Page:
The employer should keep a written record of all discussions relating to underperformance in case further action is required. Generally, it may also be used as evidence if legal action is taken about the matter.
Hint: When devising a solution, make sure it is clear and easy to follow and does not rely on ‘performance-management speak’. Use everyday language to avoid alienating both managers and employees. For example, if terms such as ‘KPIs’ (Key Performance Indicators) aren’t part of everyday language, don’t use them in performance discussions and agreements.
Step 5 – Monitor performance
The employer should monitor the employee’s performance and continue to provide feedback and encouragement. A meeting to review and discuss the employee’s performance should be held even if there is no longer an issue. This enables both parties to acknowledge that the issue has been resolved. The employer should provide both positive and negative feedback to the employee and should work with the employee to ensure that performance improvements are sustained.
More serious action may need to be taken if the employee’s performance does not improve including further counselling, issuing formal warnings and ultimately if the issue cannot be resolved, termination of employment.
Termination of employment
If an employee’s performance does not improve to an acceptable standard, termination of their employment may be an option. Employers cannot dismiss their employees in circumstances that are “harsh, unjust or unreasonable”. What is harsh, unjust or unreasonable will depend on the circumstances of each case. However, it is important to be fair to employees particularly when it comes to termination of employment. They should be given reasons for dismissal and an opportunity to respond to those reasons.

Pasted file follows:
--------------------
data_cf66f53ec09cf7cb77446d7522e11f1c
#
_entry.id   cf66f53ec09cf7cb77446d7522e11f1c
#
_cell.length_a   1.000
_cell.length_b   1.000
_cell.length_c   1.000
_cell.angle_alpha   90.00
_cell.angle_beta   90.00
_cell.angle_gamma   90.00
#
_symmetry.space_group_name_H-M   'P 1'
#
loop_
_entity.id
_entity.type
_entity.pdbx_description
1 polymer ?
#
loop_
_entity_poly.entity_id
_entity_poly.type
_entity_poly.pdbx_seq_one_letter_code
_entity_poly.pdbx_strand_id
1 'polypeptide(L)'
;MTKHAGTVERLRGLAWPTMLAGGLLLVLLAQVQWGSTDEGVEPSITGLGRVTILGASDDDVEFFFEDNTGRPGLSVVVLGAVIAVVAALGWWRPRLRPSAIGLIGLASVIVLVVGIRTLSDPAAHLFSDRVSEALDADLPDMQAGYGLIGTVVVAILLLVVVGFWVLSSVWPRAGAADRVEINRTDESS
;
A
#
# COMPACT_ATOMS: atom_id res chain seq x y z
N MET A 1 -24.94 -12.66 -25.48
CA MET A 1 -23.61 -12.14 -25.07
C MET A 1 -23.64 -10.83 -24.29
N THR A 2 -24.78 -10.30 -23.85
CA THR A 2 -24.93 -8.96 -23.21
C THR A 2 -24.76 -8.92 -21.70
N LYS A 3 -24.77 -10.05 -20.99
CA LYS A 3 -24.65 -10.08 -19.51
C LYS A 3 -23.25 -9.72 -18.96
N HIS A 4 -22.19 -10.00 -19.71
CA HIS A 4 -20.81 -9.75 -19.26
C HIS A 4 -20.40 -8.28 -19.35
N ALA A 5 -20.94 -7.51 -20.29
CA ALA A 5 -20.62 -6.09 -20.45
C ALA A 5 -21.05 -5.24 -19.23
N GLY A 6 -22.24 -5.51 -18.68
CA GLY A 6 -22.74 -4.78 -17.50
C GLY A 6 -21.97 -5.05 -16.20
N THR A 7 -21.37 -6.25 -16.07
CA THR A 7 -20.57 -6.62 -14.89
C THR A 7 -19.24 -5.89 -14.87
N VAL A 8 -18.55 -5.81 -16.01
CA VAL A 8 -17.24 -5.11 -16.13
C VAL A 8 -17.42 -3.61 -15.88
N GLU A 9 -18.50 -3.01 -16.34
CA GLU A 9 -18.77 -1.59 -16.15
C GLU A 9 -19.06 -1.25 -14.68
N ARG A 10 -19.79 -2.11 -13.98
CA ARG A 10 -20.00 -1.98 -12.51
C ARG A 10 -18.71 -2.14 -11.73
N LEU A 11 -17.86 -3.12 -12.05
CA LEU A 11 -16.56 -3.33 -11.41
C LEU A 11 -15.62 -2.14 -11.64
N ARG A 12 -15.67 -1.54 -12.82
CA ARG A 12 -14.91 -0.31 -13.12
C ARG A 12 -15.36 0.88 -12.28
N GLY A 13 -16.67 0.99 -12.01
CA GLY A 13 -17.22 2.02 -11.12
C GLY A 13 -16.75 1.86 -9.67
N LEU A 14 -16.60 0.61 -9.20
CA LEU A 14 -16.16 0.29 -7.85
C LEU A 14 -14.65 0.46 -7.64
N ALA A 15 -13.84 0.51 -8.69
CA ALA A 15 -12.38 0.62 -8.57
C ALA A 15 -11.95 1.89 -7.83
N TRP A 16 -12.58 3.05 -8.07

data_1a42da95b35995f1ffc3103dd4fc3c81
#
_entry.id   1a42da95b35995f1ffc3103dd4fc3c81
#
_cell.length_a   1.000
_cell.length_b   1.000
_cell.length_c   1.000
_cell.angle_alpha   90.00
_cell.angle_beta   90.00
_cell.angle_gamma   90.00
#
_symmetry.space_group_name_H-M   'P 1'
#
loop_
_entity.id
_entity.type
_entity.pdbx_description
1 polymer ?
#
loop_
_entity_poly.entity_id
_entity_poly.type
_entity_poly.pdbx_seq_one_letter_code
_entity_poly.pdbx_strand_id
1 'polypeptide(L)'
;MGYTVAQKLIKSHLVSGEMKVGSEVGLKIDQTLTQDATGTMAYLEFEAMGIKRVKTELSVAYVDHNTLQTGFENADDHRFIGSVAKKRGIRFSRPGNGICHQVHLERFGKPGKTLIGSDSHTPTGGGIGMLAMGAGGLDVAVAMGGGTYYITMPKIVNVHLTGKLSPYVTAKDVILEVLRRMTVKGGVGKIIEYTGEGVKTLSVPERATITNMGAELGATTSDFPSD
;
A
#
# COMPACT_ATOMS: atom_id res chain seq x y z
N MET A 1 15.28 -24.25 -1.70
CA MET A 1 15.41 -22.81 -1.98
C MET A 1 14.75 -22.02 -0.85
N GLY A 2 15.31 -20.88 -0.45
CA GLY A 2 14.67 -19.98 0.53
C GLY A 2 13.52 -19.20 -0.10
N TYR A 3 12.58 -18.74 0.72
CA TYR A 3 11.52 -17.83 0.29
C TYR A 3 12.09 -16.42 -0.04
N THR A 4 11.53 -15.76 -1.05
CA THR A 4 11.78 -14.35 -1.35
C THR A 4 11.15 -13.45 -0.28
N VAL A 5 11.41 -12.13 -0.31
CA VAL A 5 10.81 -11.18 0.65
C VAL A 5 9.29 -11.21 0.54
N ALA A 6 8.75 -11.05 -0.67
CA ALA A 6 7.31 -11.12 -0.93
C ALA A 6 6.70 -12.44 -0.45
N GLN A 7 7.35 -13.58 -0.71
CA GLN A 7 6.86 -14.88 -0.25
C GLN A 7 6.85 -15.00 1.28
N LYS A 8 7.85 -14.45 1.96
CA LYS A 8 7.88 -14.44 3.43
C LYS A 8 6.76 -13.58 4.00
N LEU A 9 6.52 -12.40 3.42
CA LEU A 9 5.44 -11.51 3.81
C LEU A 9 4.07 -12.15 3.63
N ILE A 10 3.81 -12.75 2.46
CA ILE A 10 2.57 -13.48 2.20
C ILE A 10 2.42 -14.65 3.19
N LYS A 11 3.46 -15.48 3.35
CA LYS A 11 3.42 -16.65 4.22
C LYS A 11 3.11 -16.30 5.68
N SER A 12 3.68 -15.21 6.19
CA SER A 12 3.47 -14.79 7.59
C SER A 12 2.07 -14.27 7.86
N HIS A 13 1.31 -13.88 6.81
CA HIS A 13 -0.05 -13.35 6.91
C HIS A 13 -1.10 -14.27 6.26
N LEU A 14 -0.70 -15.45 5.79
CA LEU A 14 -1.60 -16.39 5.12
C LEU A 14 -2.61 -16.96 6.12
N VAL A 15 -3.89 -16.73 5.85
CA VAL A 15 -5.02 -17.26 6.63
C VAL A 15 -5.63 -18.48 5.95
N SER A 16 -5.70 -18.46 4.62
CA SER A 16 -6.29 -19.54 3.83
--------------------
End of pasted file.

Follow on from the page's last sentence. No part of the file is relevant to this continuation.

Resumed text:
Importantly, employers with fewer than 15 employees (based on a simple headcount) will be covered by special dismissal arrangements which are different to those that apply to larger businesses.
The special arrangements that apply to employers with fewer than 15 employees are:
– employees will need to have worked for the business for 12 months in order to be eligible to make a claim for unfair dismissal, and
– if a small business employer strictly follows the Small Business Fair Dismissal Code and the dismissal of their employee is not harsh, unjust or unreasonable, then the dismissal will be deemed to be fair. It is best practice to follow the code and fill out the Small Business Fair Dismissal Code Checklist at the time an employee is dismissed and you should keep the Checklist with your records as it will assist you if an employee makes an unfair dismissal claim.
A link to the Small Business Fair Dismissal Code and Checklist is available here.
For information on the entitlements you may owe after termination, visit the Fair Work Ending employment page or contact the Fair Work Infoline on 13 13 94.